Hagardon credits Sheehan’s embrace of his magpie-vagabond character for the freedom to push the limits of Klaus’ unconventional wardrobe. In the second half of the series, Klaus, unfortunately, abandons his women’s wear—in part because Hagardon did his job too well. During a stint of time travel in the 1960s, Klaus picks up a pair of sexy leather pants with open lacing all the way up the sides. Sheehan was loath to peel them off. “We never intended for him to wear them as much as he did, but he loved them,” Hagardon says.

Diego, a.k.a. No. 2, struts around 24/7 in multiple harnesses (that holster his dozen or so knives) that show off his body, always clad in snug Ninja black. Hagardon, who says “a harness is always an interesting crossover from fetish,” was preoccupied with making Diego’s accessories look handmade—not by a master leatherman but by a passionate amateur. “Diego has no money and lives in a boxing gym. He drives an old beater. He can’t buy something fancy. I wanted a combination of cotton webbing, leather, and metal that could be rigged together if he had the patience and the time. And then we beat the crap out of them to look like they’d been around for a long time,” he says.

David Castañeda as Diego in The Umbrella Academy. Courtesy Netflix.
David Castañeda as Diego in The Umbrella Academy. Courtesy Netflix.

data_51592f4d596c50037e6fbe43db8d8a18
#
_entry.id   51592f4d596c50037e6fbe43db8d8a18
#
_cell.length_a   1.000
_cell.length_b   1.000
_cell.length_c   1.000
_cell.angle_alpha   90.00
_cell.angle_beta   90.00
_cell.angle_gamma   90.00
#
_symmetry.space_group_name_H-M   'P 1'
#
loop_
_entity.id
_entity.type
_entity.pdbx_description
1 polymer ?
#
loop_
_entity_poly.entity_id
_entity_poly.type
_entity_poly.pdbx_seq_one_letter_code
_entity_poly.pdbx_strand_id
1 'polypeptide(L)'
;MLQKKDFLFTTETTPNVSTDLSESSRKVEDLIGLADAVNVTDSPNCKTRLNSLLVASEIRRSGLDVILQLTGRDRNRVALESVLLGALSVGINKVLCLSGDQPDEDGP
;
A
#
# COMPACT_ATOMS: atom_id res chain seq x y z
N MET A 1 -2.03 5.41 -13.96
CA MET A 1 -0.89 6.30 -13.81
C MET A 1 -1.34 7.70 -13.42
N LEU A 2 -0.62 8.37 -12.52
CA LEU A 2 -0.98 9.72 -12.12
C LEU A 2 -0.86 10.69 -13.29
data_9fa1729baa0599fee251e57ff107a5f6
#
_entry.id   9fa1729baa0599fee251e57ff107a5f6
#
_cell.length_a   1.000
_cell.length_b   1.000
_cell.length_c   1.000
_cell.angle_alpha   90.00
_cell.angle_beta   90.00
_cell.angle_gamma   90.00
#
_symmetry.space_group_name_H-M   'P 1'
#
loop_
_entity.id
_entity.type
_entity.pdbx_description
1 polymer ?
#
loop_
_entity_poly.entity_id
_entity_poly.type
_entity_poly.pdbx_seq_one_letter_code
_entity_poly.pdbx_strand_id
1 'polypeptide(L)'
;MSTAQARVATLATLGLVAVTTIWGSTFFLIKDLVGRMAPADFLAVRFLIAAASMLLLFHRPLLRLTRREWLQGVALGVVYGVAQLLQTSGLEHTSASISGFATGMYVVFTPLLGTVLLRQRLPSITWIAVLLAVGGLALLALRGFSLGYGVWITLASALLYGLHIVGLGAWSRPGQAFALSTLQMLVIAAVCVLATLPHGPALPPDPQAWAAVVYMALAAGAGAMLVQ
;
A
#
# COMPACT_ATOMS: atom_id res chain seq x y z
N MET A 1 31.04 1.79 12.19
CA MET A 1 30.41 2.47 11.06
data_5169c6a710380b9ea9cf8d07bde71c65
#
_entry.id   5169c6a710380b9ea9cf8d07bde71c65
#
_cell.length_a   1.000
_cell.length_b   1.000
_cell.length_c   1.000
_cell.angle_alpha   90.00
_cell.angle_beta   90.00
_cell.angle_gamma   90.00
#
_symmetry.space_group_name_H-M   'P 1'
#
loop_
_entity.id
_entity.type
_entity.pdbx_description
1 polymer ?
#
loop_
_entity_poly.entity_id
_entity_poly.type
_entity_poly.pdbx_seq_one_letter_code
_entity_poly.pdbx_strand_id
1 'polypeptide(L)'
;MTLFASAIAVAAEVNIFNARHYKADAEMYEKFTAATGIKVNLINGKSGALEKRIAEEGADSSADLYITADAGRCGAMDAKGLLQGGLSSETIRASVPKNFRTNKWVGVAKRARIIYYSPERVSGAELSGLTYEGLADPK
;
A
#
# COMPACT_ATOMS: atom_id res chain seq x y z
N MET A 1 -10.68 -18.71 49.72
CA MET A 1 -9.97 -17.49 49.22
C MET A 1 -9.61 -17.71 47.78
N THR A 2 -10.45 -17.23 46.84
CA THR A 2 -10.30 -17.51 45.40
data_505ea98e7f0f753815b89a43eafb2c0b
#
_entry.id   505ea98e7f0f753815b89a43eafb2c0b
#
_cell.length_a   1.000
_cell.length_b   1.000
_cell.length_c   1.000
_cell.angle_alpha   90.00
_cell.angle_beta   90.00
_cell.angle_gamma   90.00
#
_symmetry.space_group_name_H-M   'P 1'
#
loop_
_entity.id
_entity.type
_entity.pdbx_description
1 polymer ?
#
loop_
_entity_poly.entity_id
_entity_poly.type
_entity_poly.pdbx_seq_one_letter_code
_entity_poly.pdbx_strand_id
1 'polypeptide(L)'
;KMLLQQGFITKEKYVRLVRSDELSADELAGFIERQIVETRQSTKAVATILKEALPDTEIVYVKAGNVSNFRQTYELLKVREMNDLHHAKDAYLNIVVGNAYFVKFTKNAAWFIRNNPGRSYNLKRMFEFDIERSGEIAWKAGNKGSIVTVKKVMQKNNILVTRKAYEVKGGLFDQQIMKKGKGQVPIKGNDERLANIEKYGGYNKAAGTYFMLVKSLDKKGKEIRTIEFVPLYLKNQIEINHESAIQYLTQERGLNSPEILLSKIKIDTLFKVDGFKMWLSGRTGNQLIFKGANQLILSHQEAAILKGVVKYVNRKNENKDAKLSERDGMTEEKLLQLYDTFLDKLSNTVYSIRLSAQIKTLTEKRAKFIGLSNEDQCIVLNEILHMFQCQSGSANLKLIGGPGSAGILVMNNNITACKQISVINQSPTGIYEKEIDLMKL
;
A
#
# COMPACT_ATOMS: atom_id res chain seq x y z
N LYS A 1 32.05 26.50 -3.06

The look for Cha-Cha (Mary J. Blige), a time-traveling hitman who Diego targets for revenge after the assassination of an ex-girlfriend, also got a naughty detail. One of the ongoing challenges for Hagardon in adapting the comic book source material was the frequency with which its characters dress in black. Cha-Cha and her assassin partner Hazel stay in the dark suits that the comic book calls for, but Cha-Cha isn’t just Cha-Cha – she’s also Mary J. Blige. Hagardon says that making actors comfortable is as much part of the job as helping them inhabit the characters they play. To that end, he studied images of Blige’s many legendary looks and noticed her penchant for bustiers. In some scenes, her suit is outfitted with a bustier-style vest. “She was really happy in it. It gives a feeling of support and in a certain way is almost like wearing a corset. It helped her in her very bad-ass physical carriage,” Hagardon says.

Mary J. Blige and Cameron Britton in The Umbrella Academy. Courtesy Netflix.
Mary J. Blige and Cameron Britton in The Umbrella Academy. Courtesy Netflix.

Hagardon, a former resort-wear designer, didn’t set out to create all of these sexy touches. Nor do they reflect his personal style. For one thing, he doesn’t wear plastic. “I’m attracted, no doubt about it, but you’ve seen me,” he says, referring to his own conventional dress. Rather, the costumes organically allude to the characters’ sexuality in a way that’s unusually acute. Like many designers, Hagardon’s priorities were building the characters, honoring the source material when possible, and deadlines. “You have to keep in mind the snapping alligators because these things go so fast. There’s a constant flow of demand [on a show]. You have to be decisive.”

Featured image: L-r: Robert Sheehan, Tom Hopper and David Castañeda in THE UMBRELLA ACADEMY. Courtesy Netflix.


David Thorpe

David Thorpe directed the acclaimed documentary Do I Sound Gay?" (Sundance Selects). Thorpe is also a journalist who has written for numerous publications, including New York, The New York Times and more.